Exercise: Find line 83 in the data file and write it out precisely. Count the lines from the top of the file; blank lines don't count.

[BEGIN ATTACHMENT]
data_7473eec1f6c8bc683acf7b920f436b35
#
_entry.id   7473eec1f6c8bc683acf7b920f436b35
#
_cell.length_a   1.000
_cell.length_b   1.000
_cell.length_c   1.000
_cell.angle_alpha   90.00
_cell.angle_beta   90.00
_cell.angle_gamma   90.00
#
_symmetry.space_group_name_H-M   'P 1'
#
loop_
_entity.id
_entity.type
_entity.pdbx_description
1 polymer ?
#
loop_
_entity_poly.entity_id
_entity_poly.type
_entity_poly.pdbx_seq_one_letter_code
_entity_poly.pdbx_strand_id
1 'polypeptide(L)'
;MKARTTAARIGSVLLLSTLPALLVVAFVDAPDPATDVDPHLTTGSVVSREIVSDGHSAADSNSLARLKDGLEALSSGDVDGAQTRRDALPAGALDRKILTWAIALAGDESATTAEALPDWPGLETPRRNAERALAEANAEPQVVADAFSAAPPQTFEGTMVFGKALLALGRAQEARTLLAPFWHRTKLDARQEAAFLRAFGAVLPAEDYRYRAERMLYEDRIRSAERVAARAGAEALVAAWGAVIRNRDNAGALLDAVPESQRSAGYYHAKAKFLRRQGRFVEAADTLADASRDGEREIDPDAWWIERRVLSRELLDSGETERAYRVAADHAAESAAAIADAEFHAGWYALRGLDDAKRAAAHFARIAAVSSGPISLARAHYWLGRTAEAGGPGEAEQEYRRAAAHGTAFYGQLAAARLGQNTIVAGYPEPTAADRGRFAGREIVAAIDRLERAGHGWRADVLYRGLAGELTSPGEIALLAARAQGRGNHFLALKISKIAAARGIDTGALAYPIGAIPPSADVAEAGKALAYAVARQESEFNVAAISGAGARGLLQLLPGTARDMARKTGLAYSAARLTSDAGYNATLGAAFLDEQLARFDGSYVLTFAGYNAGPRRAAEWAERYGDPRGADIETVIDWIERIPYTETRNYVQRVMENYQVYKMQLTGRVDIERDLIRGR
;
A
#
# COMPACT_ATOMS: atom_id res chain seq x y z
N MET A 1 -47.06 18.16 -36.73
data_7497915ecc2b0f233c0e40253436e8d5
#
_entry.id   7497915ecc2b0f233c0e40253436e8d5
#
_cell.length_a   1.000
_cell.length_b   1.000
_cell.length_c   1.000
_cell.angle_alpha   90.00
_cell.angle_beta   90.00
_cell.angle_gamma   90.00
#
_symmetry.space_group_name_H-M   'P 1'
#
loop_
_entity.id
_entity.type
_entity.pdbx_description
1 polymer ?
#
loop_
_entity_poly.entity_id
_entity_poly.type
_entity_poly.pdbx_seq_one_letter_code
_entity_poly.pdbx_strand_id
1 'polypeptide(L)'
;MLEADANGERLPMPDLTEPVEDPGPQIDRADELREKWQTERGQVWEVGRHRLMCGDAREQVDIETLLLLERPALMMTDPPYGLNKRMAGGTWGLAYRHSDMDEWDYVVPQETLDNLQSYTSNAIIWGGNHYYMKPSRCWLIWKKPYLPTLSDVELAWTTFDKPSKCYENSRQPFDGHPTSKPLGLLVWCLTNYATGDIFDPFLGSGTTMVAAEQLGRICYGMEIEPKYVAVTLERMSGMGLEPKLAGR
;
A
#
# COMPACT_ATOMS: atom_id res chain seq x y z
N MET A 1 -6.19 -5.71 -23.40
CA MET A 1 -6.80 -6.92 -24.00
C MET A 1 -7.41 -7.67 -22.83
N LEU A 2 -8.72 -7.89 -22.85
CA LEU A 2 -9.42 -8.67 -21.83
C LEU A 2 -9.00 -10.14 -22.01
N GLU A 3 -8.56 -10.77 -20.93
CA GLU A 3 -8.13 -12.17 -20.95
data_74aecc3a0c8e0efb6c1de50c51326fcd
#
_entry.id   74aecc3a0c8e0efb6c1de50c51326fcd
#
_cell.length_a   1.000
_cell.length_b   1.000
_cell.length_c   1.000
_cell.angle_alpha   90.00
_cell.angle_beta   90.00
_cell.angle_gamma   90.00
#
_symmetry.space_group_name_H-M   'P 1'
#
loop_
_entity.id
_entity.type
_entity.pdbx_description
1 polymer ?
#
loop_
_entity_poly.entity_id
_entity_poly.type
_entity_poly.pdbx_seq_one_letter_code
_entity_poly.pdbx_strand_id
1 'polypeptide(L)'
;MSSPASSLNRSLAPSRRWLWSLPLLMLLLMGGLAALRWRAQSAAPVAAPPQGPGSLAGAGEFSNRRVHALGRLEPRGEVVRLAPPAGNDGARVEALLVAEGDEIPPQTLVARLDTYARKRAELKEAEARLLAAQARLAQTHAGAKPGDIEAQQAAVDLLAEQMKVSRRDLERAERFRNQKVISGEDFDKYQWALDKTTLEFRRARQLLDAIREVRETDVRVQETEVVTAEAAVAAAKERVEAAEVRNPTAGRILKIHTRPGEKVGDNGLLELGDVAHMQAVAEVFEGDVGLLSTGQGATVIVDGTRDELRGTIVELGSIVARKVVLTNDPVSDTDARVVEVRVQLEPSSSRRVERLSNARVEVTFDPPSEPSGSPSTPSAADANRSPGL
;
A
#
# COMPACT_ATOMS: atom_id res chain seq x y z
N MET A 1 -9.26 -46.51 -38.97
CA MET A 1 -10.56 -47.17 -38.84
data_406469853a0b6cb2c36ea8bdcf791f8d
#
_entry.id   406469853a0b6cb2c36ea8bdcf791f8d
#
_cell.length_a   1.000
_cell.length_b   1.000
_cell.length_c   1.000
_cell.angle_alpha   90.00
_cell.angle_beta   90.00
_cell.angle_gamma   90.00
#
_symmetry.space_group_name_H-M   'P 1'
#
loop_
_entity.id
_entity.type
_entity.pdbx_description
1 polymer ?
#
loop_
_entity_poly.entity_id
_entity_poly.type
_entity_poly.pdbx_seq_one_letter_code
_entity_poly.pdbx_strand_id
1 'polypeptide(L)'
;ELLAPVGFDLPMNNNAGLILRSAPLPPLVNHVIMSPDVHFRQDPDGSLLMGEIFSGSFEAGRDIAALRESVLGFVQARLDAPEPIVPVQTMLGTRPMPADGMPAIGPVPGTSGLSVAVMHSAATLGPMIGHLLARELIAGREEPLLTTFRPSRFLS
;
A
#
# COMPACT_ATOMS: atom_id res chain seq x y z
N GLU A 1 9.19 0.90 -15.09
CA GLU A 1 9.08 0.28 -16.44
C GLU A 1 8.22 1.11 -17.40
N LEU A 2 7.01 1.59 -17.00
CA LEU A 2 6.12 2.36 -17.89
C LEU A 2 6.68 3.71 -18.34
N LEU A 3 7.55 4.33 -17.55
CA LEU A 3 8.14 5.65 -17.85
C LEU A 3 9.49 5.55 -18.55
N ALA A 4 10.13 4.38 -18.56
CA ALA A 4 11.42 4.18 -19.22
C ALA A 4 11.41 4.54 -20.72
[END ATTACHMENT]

loop_